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Título : “A world of different colors”: trying to teach solidarity and global consciousness in sixth grade.
Autor : Lacueva, Aurora
Palabras clave : Project-based learning
Health education
Multicultural education
Global consciousness
Values in education
Fecha de publicación : 2002
Editorial : International Organization for Science and Technology Education (IOSTE)
Citación : Lacueva, A. (2002). “A world of different colors”: trying to teach solidarity and global consciousness in sixth grade. En: Bizzo, Nelio y otros (eds.). International Organization for Science and Technology Education (IOSTE). X Symposium Proceedings. Volume 1. Pp. 28-39. IOSTE. São Paulo, Brasil.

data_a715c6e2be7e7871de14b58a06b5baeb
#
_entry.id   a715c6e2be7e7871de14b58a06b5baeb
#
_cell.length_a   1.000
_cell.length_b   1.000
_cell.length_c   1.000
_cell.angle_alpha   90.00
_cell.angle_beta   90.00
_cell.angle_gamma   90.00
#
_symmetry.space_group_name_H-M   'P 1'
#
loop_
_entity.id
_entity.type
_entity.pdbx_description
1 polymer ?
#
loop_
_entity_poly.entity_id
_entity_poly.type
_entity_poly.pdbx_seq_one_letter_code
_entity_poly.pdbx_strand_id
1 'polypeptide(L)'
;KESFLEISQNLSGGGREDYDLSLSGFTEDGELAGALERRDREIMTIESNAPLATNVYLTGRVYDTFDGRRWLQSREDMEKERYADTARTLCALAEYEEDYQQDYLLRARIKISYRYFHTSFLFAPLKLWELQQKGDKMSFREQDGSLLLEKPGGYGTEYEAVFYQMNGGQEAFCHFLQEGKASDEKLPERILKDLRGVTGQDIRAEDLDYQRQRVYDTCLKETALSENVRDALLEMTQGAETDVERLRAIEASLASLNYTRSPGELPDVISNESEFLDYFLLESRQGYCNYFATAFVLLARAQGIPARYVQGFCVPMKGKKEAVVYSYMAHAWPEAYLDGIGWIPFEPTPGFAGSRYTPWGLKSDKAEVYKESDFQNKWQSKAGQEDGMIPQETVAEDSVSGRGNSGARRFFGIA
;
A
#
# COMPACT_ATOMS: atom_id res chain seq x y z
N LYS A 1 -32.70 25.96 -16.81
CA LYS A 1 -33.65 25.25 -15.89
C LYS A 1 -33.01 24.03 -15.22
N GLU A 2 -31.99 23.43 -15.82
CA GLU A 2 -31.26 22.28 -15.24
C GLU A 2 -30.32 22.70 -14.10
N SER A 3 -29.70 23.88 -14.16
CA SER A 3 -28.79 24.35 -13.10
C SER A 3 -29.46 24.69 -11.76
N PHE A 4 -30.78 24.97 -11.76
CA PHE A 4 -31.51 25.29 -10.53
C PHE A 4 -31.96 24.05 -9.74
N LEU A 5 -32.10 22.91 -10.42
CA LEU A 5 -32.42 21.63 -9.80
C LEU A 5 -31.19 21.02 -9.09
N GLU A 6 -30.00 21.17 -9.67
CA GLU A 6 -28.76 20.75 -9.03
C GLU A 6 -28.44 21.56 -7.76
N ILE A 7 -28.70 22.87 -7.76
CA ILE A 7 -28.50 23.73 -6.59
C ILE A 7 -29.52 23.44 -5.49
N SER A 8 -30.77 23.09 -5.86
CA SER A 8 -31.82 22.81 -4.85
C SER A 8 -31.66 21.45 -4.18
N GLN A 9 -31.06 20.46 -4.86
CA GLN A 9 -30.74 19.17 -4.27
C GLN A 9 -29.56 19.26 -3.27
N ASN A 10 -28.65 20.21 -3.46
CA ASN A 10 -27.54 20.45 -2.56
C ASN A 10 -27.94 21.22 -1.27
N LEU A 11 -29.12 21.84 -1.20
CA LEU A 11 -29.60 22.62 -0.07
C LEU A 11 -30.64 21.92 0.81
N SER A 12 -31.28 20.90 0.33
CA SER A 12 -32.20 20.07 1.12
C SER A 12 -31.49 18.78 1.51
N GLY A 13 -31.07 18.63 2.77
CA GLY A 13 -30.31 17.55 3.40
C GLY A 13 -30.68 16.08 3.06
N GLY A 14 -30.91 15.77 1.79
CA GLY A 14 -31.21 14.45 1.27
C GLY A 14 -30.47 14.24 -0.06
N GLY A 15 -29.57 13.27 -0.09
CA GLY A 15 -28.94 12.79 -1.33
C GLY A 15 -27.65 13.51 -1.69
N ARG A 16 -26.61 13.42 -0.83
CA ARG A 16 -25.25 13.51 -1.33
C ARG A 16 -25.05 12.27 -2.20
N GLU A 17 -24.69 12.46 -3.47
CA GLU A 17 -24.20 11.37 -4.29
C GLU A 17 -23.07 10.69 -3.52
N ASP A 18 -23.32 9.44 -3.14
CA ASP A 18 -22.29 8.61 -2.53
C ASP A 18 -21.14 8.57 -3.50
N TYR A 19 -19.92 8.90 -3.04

Resumen : This is a case study of a teacher enacting project-based learning with his sixth grade students. The teacher Jaume Baras (not his real name) states that he uses projects as a way to break the barriers among subject-areas, give students a leading role, and develop creativity, initiative, collaborative work, solidarity and knowledge tied to action. During the project studied, I observed almost all the classes, interviewed the teacher at the beginning and end, interviewed six children at the end, collected didactic material and copies of children’s work. Also, the teacher agreed to keep a diary, using a form I gave him. Mr. Baras wanted children to get ampler perspectives and invited them to study health in six regions of the world. The project lasted five months, meeting once a week, plus some extra classes towards the end. There were three phases during the work. In the first phase each team chose a region and did library research about it, using a comprehensive concept of health they had constructed in class. The teams presented their results to their classmates, utilizing strategies like posters, dramatizations, a “TV news report”, etcetera. In the second phase, Mr. Baras asked them to go beyond data and try to present a message. In the third phase Mr. Baras found a collection of books about “children of the world”: in each book a child presented his or her own country. He decided to center each team work in a single country instead of in a whole region. Each team chose a country among the ones in the collection. In this phase, work went more smoothly because the books were easy to read and the information was more focalized. The class presented their project (named by them “A world of different colors”) in an inter-schools event. Besides, the children talked about it in a regional radio station. Baras thinks the project helped children “to get a new vision of the world”. And that the students also advanced in group work and independent search for information. To my question “What have you learned in this project?” children interviewed said: “Things about other countries we didn’t know, we thought everybody lived like us”, “Not all people live equally well… You have to respect others, no matter how different they are from you”. Other learning: to read and write better, to have a deeper concept of health. From my perspective, it would have been better if the project had focus in specific countries from the beginning. Also, it could have been enriched with more empirical research. The general idea was powerful and formative.
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